apiVersion: storage.k8s.io/v1 kind: StorageClass metadata: name: storage-class-name provisioner: kubernetes.io/aws-ebs parameters: type: io1 iopsPerGB: "10" fsType: ext4
provisioner attribute on the storage class configuration file is what is used to determine the persistent volume storage backend. Each storage backend in the Persistent Volume has its own
Storage classes are another abstraction level, that abstracts the underlying storage provider and parameters for that storage. They can then be used to provision Persistent Volumes dynamically as the situation demands. Storage classes are usually requested by a Persistent Volume Claim. You can think of the flow for claiming storage using the steps below:
- Pod claims storage via a Persistent Volume Claim
- Persistent Volume Claim requests storage from Storage Class
- Storage class creates Persistent Volume that satisfies the claim's requirement using provisioner from the actual storage backend
An example of how Persistent Volume Claim claims storage from the Storage class.
apiVersion: v1 kind: PersistentVolumeClaim metadata: name: mypvc spec: accessModes: - ReadWriteOnce resources: requests: storage: 100Gi storageClassName: storage-class-name
With config maps, you can store non-confidential data as key-value pairs which can be used as configurations files for your applications. These configuration files can be consumed by Pods as environment variables, files, command-line arguments, or as a volume.
It is important to note that Config maps do not provide encryption or secrecy of data. If you need to store confidential data you can consider using a Kubernetes secret
# Sample config map apiVersion: v1 kind: ConfigMap metadata: name: special-config namespace: default data: special.how: very apiVersion: v1 kind: ConfigMap metadata: name: env-config namespace: default data: log_level: INFO
How the config map is consumed in the pod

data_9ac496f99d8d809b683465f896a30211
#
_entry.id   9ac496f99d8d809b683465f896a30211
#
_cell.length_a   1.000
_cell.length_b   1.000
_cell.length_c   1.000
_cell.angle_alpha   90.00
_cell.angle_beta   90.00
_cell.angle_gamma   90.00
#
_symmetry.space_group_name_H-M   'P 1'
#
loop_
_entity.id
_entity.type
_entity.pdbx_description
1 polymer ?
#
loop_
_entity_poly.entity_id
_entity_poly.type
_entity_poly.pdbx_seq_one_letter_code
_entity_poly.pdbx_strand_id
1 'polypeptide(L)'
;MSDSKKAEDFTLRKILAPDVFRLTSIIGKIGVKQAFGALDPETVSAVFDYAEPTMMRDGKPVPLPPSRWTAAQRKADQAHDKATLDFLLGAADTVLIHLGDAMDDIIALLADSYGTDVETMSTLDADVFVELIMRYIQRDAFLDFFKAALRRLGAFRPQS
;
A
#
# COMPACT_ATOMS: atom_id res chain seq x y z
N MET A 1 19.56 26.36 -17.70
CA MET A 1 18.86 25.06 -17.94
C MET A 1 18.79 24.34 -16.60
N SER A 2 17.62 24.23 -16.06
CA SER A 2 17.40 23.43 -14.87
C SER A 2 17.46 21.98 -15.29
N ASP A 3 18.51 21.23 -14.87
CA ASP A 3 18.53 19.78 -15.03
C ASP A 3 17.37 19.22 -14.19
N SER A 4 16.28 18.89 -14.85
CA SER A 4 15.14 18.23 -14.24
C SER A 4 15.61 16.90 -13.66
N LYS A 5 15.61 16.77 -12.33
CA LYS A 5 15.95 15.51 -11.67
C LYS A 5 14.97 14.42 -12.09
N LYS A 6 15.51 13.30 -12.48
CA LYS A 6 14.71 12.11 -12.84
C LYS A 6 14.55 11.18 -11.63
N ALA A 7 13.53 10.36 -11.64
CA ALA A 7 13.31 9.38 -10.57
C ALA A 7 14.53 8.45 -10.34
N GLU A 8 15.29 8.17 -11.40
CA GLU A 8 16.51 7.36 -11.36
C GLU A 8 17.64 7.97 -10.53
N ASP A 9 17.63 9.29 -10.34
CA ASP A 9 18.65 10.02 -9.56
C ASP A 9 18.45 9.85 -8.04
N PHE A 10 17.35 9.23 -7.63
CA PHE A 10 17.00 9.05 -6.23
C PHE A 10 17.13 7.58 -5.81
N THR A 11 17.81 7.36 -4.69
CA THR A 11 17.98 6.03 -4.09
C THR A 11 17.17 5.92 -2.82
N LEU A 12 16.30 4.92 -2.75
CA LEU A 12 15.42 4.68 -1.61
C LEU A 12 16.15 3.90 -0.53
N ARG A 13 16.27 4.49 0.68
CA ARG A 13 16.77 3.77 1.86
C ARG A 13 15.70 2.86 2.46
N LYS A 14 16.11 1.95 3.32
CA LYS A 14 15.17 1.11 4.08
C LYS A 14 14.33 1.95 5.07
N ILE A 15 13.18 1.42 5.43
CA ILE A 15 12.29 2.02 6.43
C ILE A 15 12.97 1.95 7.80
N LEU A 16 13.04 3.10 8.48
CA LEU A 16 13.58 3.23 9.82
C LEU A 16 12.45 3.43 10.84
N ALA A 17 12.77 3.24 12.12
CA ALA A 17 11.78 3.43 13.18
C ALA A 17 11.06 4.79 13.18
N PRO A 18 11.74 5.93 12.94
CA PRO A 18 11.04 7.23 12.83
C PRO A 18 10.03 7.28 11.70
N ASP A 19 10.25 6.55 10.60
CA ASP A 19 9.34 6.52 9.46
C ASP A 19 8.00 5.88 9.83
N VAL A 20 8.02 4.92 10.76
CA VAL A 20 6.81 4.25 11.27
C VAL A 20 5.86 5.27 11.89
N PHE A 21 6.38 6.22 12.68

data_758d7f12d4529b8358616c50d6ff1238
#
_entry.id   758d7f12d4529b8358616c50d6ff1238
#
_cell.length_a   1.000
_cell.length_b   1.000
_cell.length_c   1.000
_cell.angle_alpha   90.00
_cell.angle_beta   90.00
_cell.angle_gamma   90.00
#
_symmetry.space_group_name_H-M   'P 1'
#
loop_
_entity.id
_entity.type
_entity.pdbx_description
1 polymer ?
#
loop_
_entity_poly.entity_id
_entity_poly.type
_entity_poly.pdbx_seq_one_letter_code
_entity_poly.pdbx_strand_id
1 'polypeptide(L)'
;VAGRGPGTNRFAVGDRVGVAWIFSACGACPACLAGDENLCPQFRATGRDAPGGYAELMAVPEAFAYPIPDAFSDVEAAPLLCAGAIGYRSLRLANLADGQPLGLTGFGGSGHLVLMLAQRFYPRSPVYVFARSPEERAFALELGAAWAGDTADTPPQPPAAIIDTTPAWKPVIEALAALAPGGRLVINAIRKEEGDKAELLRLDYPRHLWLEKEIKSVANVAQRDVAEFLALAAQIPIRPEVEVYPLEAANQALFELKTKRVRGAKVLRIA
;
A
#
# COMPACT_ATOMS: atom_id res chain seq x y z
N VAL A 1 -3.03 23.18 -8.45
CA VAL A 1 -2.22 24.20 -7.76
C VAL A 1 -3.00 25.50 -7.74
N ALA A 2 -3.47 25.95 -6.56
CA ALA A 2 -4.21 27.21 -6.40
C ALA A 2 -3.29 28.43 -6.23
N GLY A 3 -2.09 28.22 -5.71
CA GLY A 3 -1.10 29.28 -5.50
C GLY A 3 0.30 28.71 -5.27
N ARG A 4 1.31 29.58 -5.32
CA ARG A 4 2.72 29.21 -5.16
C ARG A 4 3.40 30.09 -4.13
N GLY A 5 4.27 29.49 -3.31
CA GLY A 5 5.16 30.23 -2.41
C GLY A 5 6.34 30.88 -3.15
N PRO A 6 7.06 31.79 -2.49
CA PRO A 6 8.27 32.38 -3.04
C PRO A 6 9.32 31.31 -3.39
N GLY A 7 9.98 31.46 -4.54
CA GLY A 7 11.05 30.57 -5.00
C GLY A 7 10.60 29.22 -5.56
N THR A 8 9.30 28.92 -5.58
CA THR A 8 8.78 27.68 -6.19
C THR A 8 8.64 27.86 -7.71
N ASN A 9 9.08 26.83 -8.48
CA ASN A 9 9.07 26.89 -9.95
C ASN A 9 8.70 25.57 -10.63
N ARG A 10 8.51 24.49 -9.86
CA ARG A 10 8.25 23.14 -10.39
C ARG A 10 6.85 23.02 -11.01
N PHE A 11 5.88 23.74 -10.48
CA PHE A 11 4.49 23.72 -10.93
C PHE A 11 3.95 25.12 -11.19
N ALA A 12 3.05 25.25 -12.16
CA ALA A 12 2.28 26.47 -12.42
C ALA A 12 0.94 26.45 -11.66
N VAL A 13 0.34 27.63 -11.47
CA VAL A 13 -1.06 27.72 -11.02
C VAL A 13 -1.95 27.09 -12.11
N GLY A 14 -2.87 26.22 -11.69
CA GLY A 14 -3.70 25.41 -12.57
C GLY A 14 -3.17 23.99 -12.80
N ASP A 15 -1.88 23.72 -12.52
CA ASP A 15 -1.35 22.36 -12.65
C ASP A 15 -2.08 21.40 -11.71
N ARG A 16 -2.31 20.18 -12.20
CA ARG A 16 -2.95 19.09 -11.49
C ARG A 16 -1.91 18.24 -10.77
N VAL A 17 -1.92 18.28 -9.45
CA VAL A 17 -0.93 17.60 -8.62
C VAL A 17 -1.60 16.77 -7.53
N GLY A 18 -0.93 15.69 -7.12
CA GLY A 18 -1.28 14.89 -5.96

apiVersion: v1 kind: Pod metadata: name: dapi-test-pod spec: containers: - name: test-container image: k8s.gcr.io/busybox command: [ "/bin/sh", "-c", "env" ] env: - name: SPECIAL_LEVEL_KEY valueFrom: configMapKeyRef: name: special-config key: special.how - name: LOG_LEVEL valueFrom: configMapKeyRef: name: env-config key: log_level restartPolicy: Never
There are several other configurations you can set when creating a config map like creating config maps from files, passing values value command-line arguments, etc. To read more about this, you can check here
With Kubernetes secrets, you can store confidential information. It prevents you from hardcoding sensitive data into your code. Secrets are similar to config maps but differ in terms of data security. There are different kinds of secrets, namely:
- Opaque secrets
- Service account token secrets
- Docker config Secrets
- Basic authentication Secret
- SSH authentication secrets
- TLS secrets
- Bootstrap token Secrets
You can read more about each type of secret here
NB: It's important to note that anyone with access to your Kubernetes API or
etcd can safely modify secrets as they are stored unencrypted in the API Server. To prevent this you can consider
- Enabling Encryption at Rest for Secrets.
- Configuring Role-based access control (RBAC) rules to limit who can create and access secrets
Secrets can be used as files in a volume mounted on one or more containers. It can also be used as an environment variable.
An example of a secret
apiVersion: v1 kind: Secret metadata: name: mysecret type: Opaque data: username: YWRtaW4= password: MWYyZDFlMmU2N2Rm
The values in the data section should be in base64. To convert string to base64, you can run
echo -n 'admin' | base64 # YWRtaW4= echo -n '1f2d1e2e67df' | base64 # MWYyZDFlMmU2N2Rm
admin is the username and
1f2d1e2e67df is the password.
To use the secret as environment variables in a pod
apiVersion: v1 kind: Pod metadata: name: mypod spec: containers: - name: myapp image: ubuntu env: - name: USERNAME valueFrom: secretKeyRef: name: mysecret key: username - name: PASSWORD valueFrom: secretKeyRef: name: mysecret key: password
Storage is one of the components of modern applications. Understanding how to configure different storage backends and how to access them is very crucial. Kubernetes provides several levels of abstractions like persistent volumes, persistent volume claims, storage classes, secrets, config maps for defining how data can be requested and used in your applications. Also, setting permissions and putting appropriate measures to prevent data breaches or intrusion is of utmost importance. You can read more on RBAC and Encrypting secrets at rest